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  • Isabella Jiao
    Isabella JiaoWritter Apr 18, 2020 18 min read
    Isabella Jiao
    Isabella JiaoWritter
    Apr 18, 2020 18 min

    Ep. 38: Evolution of Sports, Content & Fan Engagement with Gabby Roe

    In each episode of The GameDay Playbook presented by FanFood, Rob Cressy discusses how leaders are transforming the sports and live entertainment industry by leveraging technology to enhance the fan experience and operate gameday more efficiently.

    podcast title card

     

    Gabby Roe, President at Maestroe Sports & Entertainment, joins Rob Cressy to talk about the evolution of sports & content in the digital age. How can teams, leagues, and brands bring the fans closer to the action and let their personality shine? What are the best ways to interact with fans digitally? How is technology making the fan experience better and why is that such an opportunity right now? Why should you be paying attention to high growth sports and the way they are building their communities? To see how your restaurant, establishment, or venue can benefit from FanFood’s platform please go to: www.fanfoodapp.com/request-demo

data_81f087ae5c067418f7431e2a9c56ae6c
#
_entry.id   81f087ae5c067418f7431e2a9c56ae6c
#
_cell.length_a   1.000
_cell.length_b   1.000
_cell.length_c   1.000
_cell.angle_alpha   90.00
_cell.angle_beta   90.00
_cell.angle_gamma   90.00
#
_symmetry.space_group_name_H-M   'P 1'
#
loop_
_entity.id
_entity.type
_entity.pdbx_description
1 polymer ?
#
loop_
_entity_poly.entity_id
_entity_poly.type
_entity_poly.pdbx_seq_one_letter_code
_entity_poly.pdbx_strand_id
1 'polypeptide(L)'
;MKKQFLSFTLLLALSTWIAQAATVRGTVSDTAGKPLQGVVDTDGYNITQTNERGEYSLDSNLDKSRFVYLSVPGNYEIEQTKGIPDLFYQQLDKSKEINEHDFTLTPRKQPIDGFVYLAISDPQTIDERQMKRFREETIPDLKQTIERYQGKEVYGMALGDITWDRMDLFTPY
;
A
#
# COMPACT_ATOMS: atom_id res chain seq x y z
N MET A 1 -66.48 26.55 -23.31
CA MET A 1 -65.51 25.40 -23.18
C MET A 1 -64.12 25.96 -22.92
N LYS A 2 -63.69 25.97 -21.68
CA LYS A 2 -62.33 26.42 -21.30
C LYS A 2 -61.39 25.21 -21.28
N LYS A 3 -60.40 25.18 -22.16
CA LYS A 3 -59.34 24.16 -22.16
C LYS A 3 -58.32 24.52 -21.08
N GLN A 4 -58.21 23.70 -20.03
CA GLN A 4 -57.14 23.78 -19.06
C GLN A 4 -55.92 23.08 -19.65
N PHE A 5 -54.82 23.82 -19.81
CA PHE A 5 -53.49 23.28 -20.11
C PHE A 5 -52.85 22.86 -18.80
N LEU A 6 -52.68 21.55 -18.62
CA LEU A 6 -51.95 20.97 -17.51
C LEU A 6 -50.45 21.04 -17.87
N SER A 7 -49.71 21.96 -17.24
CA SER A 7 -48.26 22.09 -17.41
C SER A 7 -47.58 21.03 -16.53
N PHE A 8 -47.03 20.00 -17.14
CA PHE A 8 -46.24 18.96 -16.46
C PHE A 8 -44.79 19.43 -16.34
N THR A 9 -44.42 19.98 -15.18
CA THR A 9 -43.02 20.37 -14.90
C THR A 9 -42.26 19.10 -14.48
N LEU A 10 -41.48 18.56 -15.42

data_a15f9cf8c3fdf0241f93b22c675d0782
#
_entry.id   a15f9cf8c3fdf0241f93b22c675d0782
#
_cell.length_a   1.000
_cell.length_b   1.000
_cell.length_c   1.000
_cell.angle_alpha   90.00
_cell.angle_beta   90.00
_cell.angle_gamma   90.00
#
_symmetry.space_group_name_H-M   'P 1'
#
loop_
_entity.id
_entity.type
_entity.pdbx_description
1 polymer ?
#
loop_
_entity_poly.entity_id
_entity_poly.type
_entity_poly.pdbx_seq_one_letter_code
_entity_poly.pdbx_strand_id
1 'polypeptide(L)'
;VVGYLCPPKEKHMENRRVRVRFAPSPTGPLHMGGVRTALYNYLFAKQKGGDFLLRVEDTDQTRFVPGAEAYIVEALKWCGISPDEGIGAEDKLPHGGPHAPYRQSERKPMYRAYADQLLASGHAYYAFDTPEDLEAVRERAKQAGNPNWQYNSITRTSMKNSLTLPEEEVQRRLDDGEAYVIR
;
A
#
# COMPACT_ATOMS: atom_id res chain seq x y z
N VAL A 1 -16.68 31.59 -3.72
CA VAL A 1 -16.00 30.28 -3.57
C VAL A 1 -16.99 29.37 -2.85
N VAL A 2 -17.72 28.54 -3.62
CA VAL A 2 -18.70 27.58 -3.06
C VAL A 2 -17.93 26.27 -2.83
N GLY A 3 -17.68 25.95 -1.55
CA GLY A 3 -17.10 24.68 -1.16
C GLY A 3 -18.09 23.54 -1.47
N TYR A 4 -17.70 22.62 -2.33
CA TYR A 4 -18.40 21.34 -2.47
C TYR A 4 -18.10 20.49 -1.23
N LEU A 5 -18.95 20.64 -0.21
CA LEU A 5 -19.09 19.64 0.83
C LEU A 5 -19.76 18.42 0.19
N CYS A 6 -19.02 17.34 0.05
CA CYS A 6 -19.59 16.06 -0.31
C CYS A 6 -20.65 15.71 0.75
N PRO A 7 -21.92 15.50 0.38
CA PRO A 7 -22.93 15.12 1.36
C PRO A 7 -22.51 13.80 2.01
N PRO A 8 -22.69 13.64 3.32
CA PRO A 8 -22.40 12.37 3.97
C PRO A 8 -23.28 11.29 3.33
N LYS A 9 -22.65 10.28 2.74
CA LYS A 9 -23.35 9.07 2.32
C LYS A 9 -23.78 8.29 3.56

Listen to the Gameday Playbook on:

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    Rob Cressy: (00:04)
    Welcome to the GameDay Playbook presented by FanFood, a discussion around how leaders are transforming the sports and live entertainment industry by leveraging technology to enhance the fan experience and operate game day more efficiently. I'm your host Rob Cressy and joining me today is Gabby Roe, President at Maestroe Sports and Entertainment. Gabby, great to have you on the show.
     
    Gabby Roe: (00:29)
    Well thanks for having me. It's great to be your guest today.
     
    Rob Cressy: (00:31)
    Can you give a quick overview of who you are and what you do?
     
    Gabby Roe: (00:35)